Now, almost two weeks after participating in the panels at Davies Hall, some reflections on that experience. First, it was exhilarating to see so many people interested in the health of the American orchestra, brimming with insightful observations. I wish there had been more time for the audience members on Sunday to have posed more questions or made additional comments, but the larger conversation was certainly encouraging, on a sunny Sunday afternoon.
Second, I was impressed with the energy of the audiences, both at the Verdi Requiem concert by the San Francisco Symphony on Saturday night, and the Los Angeles Philharmonic on Sunday night. The enthusiasm both for the performances and for the contemporary music played Sunday was impressive.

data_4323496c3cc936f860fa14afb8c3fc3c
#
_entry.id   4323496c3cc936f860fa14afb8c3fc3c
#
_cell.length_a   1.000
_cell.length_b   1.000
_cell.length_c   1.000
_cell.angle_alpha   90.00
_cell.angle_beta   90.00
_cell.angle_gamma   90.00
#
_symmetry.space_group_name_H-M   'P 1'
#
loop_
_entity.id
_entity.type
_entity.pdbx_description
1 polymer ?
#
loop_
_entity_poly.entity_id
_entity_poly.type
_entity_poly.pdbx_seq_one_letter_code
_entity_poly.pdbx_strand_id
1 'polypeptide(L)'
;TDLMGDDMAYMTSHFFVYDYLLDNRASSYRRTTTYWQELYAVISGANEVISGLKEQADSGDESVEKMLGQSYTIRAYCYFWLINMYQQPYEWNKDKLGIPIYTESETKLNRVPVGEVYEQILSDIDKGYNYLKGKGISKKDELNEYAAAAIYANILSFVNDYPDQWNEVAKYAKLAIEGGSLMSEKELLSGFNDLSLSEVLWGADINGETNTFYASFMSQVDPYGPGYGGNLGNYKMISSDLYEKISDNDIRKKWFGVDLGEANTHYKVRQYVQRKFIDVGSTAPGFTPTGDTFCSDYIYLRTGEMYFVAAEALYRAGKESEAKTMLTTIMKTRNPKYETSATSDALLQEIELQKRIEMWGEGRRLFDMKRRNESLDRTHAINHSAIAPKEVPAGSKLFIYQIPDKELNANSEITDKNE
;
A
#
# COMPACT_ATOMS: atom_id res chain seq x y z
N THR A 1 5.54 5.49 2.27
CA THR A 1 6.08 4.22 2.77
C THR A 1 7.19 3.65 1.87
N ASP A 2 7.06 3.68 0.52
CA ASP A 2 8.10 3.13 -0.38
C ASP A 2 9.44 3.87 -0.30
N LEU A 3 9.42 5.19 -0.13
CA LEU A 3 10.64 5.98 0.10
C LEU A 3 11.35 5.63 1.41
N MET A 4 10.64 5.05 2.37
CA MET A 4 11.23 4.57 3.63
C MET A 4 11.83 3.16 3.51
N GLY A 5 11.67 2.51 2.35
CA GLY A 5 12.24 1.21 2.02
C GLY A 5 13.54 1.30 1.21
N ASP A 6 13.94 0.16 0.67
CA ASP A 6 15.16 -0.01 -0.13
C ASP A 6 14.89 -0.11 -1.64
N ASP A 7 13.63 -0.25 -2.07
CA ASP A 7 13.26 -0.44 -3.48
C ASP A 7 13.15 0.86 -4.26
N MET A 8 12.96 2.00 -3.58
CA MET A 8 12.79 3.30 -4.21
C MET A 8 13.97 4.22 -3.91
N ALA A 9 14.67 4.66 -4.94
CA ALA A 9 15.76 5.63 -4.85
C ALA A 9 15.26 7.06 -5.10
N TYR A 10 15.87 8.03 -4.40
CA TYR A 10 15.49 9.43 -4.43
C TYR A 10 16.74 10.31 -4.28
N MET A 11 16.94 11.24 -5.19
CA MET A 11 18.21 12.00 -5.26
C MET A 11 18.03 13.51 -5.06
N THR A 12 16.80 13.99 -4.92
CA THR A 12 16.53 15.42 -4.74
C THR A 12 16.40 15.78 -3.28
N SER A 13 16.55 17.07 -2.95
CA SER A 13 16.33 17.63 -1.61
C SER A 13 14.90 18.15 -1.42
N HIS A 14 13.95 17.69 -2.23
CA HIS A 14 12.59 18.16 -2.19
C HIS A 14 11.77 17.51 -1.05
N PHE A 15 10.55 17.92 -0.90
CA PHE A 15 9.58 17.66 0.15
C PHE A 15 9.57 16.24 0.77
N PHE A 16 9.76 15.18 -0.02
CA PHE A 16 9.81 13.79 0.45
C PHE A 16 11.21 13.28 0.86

Third, the issues raised in the panels suggest the longevity of dilemmas facing orchestras—along with opera associations, theater groups, museums—in this country. While this is not necessarily reassuring, it does indicate that contemporaries are not the first to encounter challenges in selecting repertories, teaming up with educational institutions, relying on promotional and advertising campaigns, exploiting personalities, and coming up with ingenious solutions to expand audience and become more inclusive. Solutions inevitably will change, problems endure. So the demonstrable enthusiasm for working things out is encouraging. But it seems to me that, at present, solutions which are foundational in character—encouraging more young people to learn how to play musical instruments and read music, multiplying performance events which have some elements of inter-action, pushing forward opportunities for school involvement with rehearsals and concerts—make most sense.
— Neil Harris